The incidence of civil war has been seen in all regions of the world from ancient times well into modernity. Fortunately, for most areas of the world, civil war has become a declining trend in recent history, but in Africa, this trend seems to have been upwards. Why has civil war continued to prevail in Africa in an increasingly passive and democratic world? Paul Collier, Professor of Economics and Director of the Centre for the Study of African Economies at Oxford University asks, “Of course, every civil war has its story – the personalities, the social cleavages, the triggering events, the inflammatory discourse, the atrocities. But is there anything more? Are there structural conditions – social, political, or economic – which make a country prone to civil war” (Collier, 1). Is it possible that Africa may be different in respect of civil war? To better understand, we must dive into a comparative case, using the success of Botswana and the failure of Sierra Leone. Looking at the histories, economies, and political atmosphere of each country, we can better understand reasons behind these all to often, terrible civil wars. I would first like to disclaim that the cases presented in this paper are the sole reasons behind civil war. There are many factors that play into civil wars, and to say there is one single reason behind a civil war would be inconclusive. I am only presenting one possible explanation of the matter at hand.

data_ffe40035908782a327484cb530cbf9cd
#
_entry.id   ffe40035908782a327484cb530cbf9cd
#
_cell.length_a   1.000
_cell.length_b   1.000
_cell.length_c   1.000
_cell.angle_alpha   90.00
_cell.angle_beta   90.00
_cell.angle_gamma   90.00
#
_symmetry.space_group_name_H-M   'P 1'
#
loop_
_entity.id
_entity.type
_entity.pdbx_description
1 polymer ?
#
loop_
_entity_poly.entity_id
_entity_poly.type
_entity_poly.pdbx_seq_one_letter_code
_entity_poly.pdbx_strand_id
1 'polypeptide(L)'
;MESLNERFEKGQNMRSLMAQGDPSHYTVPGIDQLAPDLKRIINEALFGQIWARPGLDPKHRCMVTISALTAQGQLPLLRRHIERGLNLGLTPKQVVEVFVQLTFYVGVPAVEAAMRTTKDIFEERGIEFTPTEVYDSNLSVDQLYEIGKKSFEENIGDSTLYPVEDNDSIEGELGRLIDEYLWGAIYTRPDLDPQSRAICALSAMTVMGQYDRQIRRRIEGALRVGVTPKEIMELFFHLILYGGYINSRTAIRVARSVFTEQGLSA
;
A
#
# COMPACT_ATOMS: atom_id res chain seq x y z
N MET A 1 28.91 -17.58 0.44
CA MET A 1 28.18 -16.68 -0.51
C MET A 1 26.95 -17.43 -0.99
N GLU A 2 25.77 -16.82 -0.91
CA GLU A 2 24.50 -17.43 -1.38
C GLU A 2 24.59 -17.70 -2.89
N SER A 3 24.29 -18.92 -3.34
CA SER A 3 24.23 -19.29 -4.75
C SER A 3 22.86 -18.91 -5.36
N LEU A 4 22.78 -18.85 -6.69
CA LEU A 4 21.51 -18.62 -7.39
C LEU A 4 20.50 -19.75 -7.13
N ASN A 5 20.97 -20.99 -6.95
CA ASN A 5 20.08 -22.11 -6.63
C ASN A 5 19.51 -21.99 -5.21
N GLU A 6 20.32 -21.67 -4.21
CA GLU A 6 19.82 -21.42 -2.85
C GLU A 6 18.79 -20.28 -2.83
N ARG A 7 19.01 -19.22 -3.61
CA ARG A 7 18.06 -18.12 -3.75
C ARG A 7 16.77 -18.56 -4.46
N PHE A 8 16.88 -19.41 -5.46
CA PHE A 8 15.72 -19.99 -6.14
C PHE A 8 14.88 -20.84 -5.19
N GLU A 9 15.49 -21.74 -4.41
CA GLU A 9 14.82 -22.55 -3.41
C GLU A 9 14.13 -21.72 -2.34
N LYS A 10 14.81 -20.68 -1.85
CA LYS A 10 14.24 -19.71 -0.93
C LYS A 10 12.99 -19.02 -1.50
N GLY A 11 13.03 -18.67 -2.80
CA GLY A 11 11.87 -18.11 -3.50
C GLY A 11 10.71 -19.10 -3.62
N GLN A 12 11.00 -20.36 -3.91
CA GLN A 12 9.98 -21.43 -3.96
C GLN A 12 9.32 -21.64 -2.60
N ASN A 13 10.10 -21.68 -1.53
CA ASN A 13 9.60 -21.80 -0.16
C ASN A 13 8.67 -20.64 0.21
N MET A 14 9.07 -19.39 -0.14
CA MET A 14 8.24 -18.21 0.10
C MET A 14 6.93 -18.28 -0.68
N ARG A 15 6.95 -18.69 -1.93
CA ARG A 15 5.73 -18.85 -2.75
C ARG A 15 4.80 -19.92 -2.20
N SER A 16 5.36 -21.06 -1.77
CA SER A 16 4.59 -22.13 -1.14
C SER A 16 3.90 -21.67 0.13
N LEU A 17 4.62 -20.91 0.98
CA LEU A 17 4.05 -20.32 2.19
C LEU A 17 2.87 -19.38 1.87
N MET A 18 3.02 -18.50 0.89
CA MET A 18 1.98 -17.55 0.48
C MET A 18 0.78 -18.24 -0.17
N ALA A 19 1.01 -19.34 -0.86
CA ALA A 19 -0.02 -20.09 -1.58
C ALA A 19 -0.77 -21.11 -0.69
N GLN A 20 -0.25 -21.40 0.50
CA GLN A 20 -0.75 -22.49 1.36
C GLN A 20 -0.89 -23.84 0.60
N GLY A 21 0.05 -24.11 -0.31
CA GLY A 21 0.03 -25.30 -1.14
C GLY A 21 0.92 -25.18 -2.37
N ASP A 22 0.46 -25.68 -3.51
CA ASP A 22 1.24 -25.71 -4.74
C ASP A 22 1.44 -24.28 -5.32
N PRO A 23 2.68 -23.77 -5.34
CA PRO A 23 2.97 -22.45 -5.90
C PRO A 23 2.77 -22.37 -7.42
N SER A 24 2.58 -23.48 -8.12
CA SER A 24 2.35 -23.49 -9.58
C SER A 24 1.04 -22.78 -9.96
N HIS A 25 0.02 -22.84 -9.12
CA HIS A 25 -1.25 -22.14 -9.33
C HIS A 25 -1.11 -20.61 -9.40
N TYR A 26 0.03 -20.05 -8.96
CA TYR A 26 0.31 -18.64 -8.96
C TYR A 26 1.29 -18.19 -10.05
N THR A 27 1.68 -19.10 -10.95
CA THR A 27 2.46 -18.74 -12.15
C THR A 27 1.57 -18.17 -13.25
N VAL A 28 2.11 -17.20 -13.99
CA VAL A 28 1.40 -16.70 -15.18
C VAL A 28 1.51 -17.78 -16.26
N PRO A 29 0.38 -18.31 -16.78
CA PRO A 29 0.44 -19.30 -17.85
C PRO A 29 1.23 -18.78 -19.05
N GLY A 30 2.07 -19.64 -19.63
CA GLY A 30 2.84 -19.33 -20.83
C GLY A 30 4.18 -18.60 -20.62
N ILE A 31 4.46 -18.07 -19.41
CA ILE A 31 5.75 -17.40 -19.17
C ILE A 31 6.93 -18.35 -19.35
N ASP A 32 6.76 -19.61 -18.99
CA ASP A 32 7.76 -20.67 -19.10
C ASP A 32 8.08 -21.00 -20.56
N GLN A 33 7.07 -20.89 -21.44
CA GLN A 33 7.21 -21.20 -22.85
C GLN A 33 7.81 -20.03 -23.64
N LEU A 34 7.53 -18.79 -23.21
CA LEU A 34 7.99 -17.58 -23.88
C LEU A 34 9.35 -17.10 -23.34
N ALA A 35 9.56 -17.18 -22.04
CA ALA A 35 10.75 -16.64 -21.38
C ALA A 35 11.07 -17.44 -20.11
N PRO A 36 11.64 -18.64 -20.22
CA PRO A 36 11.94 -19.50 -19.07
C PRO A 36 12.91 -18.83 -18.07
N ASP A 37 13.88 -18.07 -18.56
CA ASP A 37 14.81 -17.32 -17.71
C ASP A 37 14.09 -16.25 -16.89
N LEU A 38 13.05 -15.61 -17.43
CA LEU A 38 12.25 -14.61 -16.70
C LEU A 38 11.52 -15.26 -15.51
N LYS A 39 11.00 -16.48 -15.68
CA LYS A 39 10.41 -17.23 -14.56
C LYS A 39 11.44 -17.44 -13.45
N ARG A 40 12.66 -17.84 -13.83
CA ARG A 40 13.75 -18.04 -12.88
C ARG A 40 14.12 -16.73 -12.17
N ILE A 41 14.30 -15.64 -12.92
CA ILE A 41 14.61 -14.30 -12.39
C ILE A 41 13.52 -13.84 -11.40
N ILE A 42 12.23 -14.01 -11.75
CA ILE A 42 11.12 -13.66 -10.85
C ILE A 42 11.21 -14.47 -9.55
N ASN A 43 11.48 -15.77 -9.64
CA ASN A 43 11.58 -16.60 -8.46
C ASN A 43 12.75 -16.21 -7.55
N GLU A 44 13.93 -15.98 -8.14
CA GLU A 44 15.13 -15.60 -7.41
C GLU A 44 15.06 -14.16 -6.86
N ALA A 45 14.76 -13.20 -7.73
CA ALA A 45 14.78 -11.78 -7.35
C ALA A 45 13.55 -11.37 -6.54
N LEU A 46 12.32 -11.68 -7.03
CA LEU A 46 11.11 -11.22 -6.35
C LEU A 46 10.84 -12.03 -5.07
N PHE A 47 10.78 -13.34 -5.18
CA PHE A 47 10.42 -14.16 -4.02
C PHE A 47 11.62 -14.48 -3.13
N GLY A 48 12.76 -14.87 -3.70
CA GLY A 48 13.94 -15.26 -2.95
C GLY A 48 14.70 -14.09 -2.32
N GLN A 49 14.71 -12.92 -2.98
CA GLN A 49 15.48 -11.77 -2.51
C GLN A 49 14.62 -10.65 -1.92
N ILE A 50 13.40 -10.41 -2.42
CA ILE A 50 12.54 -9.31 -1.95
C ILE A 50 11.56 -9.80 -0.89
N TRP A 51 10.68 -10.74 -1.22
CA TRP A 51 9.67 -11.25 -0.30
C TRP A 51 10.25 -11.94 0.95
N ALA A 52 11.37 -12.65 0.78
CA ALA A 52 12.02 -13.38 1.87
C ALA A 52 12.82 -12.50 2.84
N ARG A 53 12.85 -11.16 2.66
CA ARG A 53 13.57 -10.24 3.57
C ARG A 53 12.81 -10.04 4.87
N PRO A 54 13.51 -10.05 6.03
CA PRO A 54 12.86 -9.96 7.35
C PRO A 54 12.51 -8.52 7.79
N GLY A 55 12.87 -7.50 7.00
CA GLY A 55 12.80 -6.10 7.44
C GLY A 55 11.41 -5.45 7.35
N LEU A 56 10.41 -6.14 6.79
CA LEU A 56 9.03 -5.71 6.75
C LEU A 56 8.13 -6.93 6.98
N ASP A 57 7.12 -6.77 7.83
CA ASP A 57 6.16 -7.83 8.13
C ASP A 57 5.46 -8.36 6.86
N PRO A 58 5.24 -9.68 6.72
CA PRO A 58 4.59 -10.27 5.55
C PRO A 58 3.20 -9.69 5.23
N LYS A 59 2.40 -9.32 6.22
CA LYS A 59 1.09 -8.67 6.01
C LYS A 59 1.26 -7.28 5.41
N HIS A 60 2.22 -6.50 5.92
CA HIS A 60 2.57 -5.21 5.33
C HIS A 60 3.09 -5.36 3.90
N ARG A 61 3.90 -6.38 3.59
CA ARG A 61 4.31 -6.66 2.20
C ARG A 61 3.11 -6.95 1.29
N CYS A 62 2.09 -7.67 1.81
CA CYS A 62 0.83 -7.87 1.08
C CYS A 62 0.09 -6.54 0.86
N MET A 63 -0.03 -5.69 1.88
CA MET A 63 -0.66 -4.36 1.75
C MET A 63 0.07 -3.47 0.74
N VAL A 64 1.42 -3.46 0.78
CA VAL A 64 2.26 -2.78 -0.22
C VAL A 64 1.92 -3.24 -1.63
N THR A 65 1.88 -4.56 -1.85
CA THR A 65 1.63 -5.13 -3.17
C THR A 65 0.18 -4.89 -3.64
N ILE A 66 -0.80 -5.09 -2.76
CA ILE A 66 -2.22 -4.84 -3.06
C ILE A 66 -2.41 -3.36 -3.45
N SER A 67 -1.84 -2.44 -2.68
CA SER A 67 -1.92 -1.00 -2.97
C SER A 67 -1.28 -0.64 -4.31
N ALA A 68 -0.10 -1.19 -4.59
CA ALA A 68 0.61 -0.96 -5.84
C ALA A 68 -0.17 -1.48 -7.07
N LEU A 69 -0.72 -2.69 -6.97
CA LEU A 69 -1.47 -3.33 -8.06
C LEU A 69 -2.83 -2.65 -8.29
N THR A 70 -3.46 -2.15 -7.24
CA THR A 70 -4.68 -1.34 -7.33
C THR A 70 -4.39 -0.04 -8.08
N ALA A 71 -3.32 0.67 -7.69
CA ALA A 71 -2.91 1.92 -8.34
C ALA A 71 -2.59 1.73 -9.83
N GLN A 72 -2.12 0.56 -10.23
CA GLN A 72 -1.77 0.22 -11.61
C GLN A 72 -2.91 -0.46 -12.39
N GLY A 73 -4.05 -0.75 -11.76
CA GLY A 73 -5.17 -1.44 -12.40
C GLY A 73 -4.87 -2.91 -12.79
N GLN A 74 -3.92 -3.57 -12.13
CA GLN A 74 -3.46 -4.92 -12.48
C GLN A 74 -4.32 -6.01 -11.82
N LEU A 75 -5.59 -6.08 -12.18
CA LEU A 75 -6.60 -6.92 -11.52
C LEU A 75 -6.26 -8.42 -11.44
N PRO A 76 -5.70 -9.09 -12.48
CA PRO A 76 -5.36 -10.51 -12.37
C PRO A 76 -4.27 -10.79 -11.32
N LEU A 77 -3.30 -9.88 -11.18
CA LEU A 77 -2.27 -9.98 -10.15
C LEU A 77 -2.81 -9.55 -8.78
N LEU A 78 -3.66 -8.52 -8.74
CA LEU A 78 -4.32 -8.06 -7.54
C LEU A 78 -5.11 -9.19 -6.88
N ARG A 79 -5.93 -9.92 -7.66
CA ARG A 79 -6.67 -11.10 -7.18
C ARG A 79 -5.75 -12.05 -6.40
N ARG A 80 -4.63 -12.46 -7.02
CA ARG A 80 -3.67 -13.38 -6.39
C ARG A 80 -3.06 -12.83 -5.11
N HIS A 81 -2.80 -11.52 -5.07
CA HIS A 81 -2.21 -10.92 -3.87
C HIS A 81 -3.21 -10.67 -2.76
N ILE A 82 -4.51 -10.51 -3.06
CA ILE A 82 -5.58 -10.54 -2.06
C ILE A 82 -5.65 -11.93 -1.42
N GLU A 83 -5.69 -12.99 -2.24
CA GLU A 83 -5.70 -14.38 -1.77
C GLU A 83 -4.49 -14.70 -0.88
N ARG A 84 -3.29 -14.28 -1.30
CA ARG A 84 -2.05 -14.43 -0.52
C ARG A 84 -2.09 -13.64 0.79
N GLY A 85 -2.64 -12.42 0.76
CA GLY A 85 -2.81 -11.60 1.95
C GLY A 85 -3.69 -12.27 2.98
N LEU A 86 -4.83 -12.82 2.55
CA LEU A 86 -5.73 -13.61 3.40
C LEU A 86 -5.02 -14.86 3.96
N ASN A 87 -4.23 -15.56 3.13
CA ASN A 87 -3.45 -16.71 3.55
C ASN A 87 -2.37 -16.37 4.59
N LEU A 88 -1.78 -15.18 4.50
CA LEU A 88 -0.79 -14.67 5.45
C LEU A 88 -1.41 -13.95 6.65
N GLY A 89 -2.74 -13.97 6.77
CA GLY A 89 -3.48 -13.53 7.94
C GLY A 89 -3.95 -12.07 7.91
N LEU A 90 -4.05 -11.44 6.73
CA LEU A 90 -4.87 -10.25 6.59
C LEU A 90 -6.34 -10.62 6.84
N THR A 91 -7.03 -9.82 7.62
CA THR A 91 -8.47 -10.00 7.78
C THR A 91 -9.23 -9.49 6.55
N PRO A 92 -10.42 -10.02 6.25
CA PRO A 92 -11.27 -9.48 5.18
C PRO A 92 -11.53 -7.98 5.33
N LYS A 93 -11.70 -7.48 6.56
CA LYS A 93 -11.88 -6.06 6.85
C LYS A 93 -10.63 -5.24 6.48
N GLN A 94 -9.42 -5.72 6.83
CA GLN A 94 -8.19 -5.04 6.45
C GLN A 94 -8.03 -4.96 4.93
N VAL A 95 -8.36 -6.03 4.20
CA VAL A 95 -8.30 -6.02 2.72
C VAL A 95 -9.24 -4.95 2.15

What I have found through my research of Sierra Leone and Botswana is that the dominant factors behind civil war are economic. In a review of the literature, Paul Collier asserts that there are three factors that matter a lot for the risk of civil war: the level of income, a country’s rate of growth, and its structure (1). Poor countries that tend to rely upon natural resource exports are often times unstable and face a risk of civil war. These countries experience internal discontent and while the media focuses on this, the personalities, and triggering events, the fact is that “civil war is heavily concentrated in countries with low income, in economic decline and dependant upon natural resources” (Collier, 2). The economic characteristics of the region play deeply into the incidence of civil war and it seems to be a popular school of though among many academics. Still we must take a more in-depth examination of each country.
Botswana: A Rare Success Story
Botswana, a small landlocked country in Southern Africa, received its independence from Britain in 1966. At the time of independence, Botswana was one of the poorest countries in Africa with a GDP per capita of about $70USD (World Bank, 2009). Since the time of independence, Botswana has become one of the “fastest growing economies in the world, even outpacing the Asian Tiger economies with its average growth rate of about 9%” (World Bank,...